Romeo and Juliet

William Shakespeare
Grosvenor Park Open Air Theatre, Chester

Samuel Awoyo as Romeo and Joelle Brabbant as Juliet Credit: Mark McNulty

Summer has arrived in Grosvenor Park, Chester. You can tell that it’s summer as us Northerners are tough enough to wear shorts and flip flops under our waterproofs. However, no matter the weather, nothing can detract from what is surely one of the most beautiful theatre settings imaginable and this year, Shakespeare’s timeless tale of tragic love kicks off the season with a real splash.

Director John Young has taken the inspired decision to set the action in 1950s Verona, a time when change locks antlers with tradition and where family and violence are the overpowering influences. With the advent of the 'teenage' phenomenon and a wealth of era-defining music and fashion, where better to consider the tale of two 'star-crossed' young lovers?

The space to perform at Grosvenor Park is a double-edged sword. The options for stage sets are extremely limited, yet the charming environment and endless possibilities for imaginative presentation and audience reaction more than compensate for that. It also helps that, once again, a vibrant and engaging cast have been assembled to deliver the performances.

Samuel Awayo as Romeo and Joelle Brabban as Juliet are a couple who will banish the clouds and bring sunshine into our lives throughout this excuse for a summer. Awayo is cool, witty and easy to warm to while Brabban is enchanting and wilful as the teenage lover. She can provoke laughter and elicit sympathy with a mere turn of her head or a knowing look to the crowd. Her scenes with Nicola Blackman as Nurse are spontaneous, hilarious and, one imagines, totally off-piste. Either way, the increasingly wet and bedraggled audience lapped it up and huge credit to both actors, and the whole cast, for delivering such a bewitching performance during a torrential downpour.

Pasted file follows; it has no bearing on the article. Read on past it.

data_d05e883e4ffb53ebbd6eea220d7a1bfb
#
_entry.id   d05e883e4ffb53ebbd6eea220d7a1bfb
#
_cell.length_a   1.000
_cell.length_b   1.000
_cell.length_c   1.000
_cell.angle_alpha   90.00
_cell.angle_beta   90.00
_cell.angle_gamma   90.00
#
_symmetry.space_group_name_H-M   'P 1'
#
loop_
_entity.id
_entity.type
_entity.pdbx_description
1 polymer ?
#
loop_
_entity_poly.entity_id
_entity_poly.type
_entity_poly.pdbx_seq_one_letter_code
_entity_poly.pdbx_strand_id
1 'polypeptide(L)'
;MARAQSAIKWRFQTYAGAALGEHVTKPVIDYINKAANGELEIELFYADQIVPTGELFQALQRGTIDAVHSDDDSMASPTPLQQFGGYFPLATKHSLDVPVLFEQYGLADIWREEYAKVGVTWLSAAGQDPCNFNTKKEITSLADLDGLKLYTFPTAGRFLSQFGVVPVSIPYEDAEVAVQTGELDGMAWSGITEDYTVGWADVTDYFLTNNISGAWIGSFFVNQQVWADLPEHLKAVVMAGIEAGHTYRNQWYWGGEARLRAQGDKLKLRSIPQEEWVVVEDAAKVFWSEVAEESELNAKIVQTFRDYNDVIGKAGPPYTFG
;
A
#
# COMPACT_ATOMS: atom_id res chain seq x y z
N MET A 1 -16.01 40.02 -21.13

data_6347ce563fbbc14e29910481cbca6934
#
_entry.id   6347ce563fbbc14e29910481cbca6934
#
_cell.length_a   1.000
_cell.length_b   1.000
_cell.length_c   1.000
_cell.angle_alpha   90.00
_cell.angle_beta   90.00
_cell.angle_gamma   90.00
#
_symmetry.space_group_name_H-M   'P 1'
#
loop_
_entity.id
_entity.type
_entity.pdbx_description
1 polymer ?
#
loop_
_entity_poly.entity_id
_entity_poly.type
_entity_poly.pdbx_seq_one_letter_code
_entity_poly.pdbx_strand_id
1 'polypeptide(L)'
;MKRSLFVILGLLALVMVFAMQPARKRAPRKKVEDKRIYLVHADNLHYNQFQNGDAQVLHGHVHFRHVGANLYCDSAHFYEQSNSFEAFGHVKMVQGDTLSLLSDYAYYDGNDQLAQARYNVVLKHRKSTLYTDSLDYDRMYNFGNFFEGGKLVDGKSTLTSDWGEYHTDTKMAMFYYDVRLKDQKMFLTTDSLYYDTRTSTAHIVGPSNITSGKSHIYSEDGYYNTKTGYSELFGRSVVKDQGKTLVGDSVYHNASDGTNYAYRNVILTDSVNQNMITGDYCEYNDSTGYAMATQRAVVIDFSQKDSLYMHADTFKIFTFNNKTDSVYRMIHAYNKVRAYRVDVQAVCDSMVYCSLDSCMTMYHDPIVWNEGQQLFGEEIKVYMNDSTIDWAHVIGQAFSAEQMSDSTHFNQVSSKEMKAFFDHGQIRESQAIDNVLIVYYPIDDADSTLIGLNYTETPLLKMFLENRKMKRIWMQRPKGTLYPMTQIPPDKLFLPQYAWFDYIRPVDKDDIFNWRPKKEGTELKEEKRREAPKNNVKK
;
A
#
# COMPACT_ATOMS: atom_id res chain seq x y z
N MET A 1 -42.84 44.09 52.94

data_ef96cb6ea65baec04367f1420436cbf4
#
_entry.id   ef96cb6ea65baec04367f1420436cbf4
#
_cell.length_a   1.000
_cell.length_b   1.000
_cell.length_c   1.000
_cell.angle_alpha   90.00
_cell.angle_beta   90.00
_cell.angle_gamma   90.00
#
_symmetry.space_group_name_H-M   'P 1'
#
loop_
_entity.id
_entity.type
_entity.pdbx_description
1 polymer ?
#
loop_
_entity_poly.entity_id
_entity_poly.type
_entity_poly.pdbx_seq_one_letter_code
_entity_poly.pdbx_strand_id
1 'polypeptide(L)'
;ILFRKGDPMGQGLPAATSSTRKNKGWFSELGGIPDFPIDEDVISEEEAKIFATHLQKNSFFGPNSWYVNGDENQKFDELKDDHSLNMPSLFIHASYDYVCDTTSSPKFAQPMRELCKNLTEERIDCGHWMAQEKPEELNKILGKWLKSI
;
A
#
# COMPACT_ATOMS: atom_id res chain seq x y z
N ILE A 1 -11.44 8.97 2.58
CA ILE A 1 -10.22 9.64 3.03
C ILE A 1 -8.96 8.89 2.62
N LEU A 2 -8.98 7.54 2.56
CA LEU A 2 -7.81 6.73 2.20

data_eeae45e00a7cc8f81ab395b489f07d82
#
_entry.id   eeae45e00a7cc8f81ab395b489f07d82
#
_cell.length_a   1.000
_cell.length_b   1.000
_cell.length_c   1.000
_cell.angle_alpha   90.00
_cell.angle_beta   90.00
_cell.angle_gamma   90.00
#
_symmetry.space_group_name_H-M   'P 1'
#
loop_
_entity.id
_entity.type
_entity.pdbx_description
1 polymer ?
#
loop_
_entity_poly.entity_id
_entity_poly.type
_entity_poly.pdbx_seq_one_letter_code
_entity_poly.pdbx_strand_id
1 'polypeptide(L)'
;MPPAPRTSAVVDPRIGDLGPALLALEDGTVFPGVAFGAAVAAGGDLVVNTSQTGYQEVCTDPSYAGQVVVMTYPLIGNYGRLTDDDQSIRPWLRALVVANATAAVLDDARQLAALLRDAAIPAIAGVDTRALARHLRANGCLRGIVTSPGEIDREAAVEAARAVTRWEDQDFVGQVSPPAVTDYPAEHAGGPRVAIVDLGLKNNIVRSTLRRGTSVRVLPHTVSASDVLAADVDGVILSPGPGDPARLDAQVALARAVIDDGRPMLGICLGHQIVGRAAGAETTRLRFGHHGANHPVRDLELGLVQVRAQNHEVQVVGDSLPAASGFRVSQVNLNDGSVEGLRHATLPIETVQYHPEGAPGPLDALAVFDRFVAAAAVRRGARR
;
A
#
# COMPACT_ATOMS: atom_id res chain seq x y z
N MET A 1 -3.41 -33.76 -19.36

Charming as it is, there is an undoubtedly vicious side to this production and Kaitlin Howard deserves huge credit for her direction of some brutal skirmishes and a special mention for Haylie Jones, whose depiction of Mercutio’s death, especially in this weather, would have many a Health and Safety inspector reaching for their notebooks. If glowering menace is your thing, then look no further than Oliver Nazareth Aston’s Tybalt, who positively oozes threat.

This production is an unmissable cocktail of love and hate, liberally flavoured with bouts of hilarity. Once again, Grove Park Open Air Theatre has delivered a delicious outdoor menu to savour. As for the weather?

“You cataracts and hurricanoes, spout
Till you have drench'd our steeples, drown'd the cocks! “

The rain won’t break us in this city, not with entertainment like this.

Reviewer: Dave Jennings

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